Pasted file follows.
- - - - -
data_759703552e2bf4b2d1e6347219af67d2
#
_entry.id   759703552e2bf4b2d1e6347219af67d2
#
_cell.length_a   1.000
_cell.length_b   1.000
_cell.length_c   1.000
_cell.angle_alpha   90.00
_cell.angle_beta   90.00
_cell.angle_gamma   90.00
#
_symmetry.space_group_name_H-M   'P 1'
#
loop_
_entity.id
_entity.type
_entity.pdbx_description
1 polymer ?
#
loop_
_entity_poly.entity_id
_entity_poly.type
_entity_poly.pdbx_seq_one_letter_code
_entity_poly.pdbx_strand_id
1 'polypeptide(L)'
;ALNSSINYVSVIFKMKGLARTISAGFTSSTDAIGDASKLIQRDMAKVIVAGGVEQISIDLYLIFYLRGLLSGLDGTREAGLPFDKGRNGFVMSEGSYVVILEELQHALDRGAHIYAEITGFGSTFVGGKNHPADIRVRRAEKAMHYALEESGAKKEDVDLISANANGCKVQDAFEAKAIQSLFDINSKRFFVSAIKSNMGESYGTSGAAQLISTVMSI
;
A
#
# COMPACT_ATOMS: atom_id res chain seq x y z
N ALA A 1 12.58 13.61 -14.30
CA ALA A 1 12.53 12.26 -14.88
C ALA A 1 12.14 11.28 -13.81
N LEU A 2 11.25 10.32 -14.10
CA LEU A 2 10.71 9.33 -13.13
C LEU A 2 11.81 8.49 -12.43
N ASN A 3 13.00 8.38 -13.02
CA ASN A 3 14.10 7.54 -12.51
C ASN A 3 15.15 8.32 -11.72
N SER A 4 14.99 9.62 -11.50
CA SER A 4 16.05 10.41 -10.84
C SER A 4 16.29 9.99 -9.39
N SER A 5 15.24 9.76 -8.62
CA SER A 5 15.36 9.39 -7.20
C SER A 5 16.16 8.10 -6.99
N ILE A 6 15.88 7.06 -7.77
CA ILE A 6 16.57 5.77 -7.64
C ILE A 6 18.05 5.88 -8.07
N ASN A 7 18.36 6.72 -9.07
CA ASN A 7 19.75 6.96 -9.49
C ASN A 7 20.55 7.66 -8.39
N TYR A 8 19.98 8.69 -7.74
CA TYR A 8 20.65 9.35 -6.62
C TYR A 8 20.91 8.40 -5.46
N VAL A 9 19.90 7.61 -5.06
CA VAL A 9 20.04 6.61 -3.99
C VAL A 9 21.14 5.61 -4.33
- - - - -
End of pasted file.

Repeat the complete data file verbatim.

data_759703552e2bf4b2d1e6347219af67d2
#
_entry.id   759703552e2bf4b2d1e6347219af67d2
#
_cell.length_a   1.000
_cell.length_b   1.000
_cell.length_c   1.000
_cell.angle_alpha   90.00
_cell.angle_beta   90.00
_cell.angle_gamma   90.00
#
_symmetry.space_group_name_H-M   'P 1'
#
loop_
_entity.id
_entity.type
_entity.pdbx_description
1 polymer ?
#
loop_
_entity_poly.entity_id
_entity_poly.type
_entity_poly.pdbx_seq_one_letter_code
_entity_poly.pdbx_strand_id
1 'polypeptide(L)'
;ALNSSINYVSVIFKMKGLARTISAGFTSSTDAIGDASKLIQRDMAKVIVAGGVEQISIDLYLIFYLRGLLSGLDGTREAGLPFDKGRNGFVMSEGSYVVILEELQHALDRGAHIYAEITGFGSTFVGGKNHPADIRVRRAEKAMHYALEESGAKKEDVDLISANANGCKVQDAFEAKAIQSLFDINSKRFFVSAIKSNMGESYGTSGAAQLISTVMSI
;
A
#
# COMPACT_ATOMS: atom_id res chain seq x y z
N ALA A 1 12.58 13.61 -14.30
CA ALA A 1 12.53 12.26 -14.88
C ALA A 1 12.14 11.28 -13.81
N LEU A 2 11.25 10.32 -14.10
CA LEU A 2 10.71 9.33 -13.13
C LEU A 2 11.81 8.49 -12.43
N ASN A 3 13.00 8.38 -13.02
CA ASN A 3 14.10 7.54 -12.51
C ASN A 3 15.15 8.32 -11.72
N SER A 4 14.99 9.62 -11.50
CA SER A 4 16.05 10.41 -10.84
C SER A 4 16.29 9.99 -9.39
N SER A 5 15.24 9.76 -8.62
CA SER A 5 15.36 9.39 -7.20
C SER A 5 16.16 8.10 -6.99
N ILE A 6 15.88 7.06 -7.77
CA ILE A 6 16.57 5.77 -7.64
C ILE A 6 18.05 5.88 -8.07
N ASN A 7 18.36 6.72 -9.07
CA ASN A 7 19.75 6.96 -9.49
C ASN A 7 20.55 7.66 -8.39
N TYR A 8 19.98 8.69 -7.74
CA TYR A 8 20.65 9.35 -6.62
C TYR A 8 20.91 8.40 -5.46
N VAL A 9 19.90 7.61 -5.06
CA VAL A 9 20.04 6.61 -3.99
C VAL A 9 21.14 5.61 -4.33